Conclusions:
Despite higher rates of early initiation of breastfeeding and exclusive breastfeeding, awareness of the benefits of exclusive breastfeeding was low. This indicates the need to promote awareness of the correct method of infant feeding and care of the newborn. Creating an awareness of the advantages of exclusive breastfeeding will further strengthen and support this common practice in rural communities and avoid an early introduction to complementary foods for sociocultural reasons.
doi:10.4103/2230-8229.98305
PMCID: PMC3410177  PMID: 22870418
Birth weight; infant feeding practices; rural India
15.  Integration of evidence based medicine into the clinical years of a medical curriculum 
Teaching Evidence Based Medicine (EBM) helps medical students to develop their decision making skills based on current best evidence, especially when it is taught in a clinical context. Few medical schools integrate Evidence Based Medicine into undergraduate curriculum, and those who do so, do it at the academic years only as a standalone (classroom) teaching but not at the clinical years. The College of Medicine at King Saud bin Abdulaziz University for Health Sciences was established in January 2004. The college adopted a four-year Problem Based Learning web-based curriculum. The objective of this paper is to present our experience in the integration of the EBM in the clinical phase of the medical curriculum. We teach EBM in 3 steps: first step is teaching EBM concepts and principles, second is teaching the appraisal and search skills, and the last step is teaching it in clinical rotations. Teaching EBM at clinical years consists of 4 student-centered tutorials. In conclusion, EBM may be taught in a systematic, patient centered approach at clinical rounds. This paper could serve as a model of Evidence Based Medicine integration into the clinical phase of a medical curriculum.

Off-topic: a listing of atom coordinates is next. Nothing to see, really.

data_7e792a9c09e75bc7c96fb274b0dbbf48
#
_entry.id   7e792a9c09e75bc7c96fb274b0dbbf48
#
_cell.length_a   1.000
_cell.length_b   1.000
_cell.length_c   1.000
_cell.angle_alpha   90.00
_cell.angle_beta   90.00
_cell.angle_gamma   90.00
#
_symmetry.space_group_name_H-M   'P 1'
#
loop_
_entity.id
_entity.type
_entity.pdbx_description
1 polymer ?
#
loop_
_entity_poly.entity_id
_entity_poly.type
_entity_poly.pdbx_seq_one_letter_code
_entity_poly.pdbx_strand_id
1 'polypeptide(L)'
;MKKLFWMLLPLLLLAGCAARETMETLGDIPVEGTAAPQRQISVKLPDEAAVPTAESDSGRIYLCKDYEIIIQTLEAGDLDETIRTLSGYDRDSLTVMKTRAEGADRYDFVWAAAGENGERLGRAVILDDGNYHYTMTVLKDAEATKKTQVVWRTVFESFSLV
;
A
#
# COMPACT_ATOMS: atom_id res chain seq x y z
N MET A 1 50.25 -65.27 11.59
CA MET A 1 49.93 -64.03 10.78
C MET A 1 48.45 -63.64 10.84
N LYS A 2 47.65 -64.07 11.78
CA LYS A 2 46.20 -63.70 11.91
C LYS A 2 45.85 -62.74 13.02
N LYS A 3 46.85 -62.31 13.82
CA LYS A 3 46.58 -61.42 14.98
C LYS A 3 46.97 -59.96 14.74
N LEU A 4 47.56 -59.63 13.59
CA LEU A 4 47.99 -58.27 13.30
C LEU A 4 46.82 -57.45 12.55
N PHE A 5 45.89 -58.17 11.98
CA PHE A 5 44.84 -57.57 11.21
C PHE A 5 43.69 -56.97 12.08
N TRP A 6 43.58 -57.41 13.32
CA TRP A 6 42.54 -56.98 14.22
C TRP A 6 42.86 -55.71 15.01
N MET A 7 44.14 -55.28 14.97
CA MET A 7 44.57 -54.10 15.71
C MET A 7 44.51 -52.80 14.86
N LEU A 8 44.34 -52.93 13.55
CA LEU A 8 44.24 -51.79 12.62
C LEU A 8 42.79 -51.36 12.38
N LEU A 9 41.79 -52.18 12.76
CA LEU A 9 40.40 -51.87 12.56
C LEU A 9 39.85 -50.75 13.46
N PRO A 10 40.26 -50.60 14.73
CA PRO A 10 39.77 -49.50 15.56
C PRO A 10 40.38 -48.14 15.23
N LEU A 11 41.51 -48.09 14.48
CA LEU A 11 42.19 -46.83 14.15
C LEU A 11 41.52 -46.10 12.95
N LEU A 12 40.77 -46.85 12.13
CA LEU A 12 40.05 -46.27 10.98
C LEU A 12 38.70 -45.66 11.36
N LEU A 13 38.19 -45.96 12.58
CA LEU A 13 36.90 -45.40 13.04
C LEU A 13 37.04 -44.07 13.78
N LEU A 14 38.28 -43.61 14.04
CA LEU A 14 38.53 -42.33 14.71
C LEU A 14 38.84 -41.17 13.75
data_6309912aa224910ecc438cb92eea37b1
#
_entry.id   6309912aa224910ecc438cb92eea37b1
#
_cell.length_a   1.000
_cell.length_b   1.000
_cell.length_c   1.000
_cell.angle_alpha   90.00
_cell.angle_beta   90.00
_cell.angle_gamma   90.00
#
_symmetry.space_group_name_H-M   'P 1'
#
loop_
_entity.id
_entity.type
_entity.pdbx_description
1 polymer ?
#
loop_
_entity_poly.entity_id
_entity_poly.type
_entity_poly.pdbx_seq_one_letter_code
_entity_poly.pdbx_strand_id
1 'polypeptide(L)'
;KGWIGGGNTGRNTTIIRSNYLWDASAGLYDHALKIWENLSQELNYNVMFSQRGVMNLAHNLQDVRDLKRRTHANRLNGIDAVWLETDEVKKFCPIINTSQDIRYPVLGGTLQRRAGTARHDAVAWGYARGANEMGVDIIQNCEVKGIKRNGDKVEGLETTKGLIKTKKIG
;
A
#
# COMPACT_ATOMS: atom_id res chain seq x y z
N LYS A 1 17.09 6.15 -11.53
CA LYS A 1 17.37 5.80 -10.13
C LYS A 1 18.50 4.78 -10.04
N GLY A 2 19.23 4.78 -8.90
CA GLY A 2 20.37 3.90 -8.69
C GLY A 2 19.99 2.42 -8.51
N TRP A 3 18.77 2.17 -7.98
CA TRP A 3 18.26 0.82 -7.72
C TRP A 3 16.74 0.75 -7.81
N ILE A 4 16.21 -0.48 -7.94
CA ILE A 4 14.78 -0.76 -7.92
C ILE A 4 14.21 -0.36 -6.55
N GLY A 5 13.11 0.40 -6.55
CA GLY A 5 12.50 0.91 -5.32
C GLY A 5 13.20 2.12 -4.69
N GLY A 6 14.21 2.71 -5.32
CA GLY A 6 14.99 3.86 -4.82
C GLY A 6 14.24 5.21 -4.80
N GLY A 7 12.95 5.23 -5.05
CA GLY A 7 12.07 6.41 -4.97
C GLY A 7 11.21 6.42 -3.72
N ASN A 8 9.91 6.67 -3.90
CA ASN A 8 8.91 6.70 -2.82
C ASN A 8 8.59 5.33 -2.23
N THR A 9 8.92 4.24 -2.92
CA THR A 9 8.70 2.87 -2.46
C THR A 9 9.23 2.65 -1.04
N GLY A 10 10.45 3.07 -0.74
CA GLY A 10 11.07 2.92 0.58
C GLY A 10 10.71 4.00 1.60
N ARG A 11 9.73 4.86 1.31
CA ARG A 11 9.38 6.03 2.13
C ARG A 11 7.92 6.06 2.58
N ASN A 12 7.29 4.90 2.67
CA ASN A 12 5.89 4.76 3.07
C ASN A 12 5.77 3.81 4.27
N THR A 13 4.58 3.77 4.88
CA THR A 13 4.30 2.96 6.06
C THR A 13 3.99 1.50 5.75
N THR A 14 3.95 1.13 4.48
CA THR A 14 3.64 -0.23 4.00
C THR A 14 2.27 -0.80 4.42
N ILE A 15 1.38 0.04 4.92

doi:10.4103/2230-8229.98307
PMCID: PMC3410178  PMID: 22870419
Clinical years; evidence based medicine; medical curriculum; medical education
16.  Hyercalcemia induced by interferon therapy in chronic hepatitis C